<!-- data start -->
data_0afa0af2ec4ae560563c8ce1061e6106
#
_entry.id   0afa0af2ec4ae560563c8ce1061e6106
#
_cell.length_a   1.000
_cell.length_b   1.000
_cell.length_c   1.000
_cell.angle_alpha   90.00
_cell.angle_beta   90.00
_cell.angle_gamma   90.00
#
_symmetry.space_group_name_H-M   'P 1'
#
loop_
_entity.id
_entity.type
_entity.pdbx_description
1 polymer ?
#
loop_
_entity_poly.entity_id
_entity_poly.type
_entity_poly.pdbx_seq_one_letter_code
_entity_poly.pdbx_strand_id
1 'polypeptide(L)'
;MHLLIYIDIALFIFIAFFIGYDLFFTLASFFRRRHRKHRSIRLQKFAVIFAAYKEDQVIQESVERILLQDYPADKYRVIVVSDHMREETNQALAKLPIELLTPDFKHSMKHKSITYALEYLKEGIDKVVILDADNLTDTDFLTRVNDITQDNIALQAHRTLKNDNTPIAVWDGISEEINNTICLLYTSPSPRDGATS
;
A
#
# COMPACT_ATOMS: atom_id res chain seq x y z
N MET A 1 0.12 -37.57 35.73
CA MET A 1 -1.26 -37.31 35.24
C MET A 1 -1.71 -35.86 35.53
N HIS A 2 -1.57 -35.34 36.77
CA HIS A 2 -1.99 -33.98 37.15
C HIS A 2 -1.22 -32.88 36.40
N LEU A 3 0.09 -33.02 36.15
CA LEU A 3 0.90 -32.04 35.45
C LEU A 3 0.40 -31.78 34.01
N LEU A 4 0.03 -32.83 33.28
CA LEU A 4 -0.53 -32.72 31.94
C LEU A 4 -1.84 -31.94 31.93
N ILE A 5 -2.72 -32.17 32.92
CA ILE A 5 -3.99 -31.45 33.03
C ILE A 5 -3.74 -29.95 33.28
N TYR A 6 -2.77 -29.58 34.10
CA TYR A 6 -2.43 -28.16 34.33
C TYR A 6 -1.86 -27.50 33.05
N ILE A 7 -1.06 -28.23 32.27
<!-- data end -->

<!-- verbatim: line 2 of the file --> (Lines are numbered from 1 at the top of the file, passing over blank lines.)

#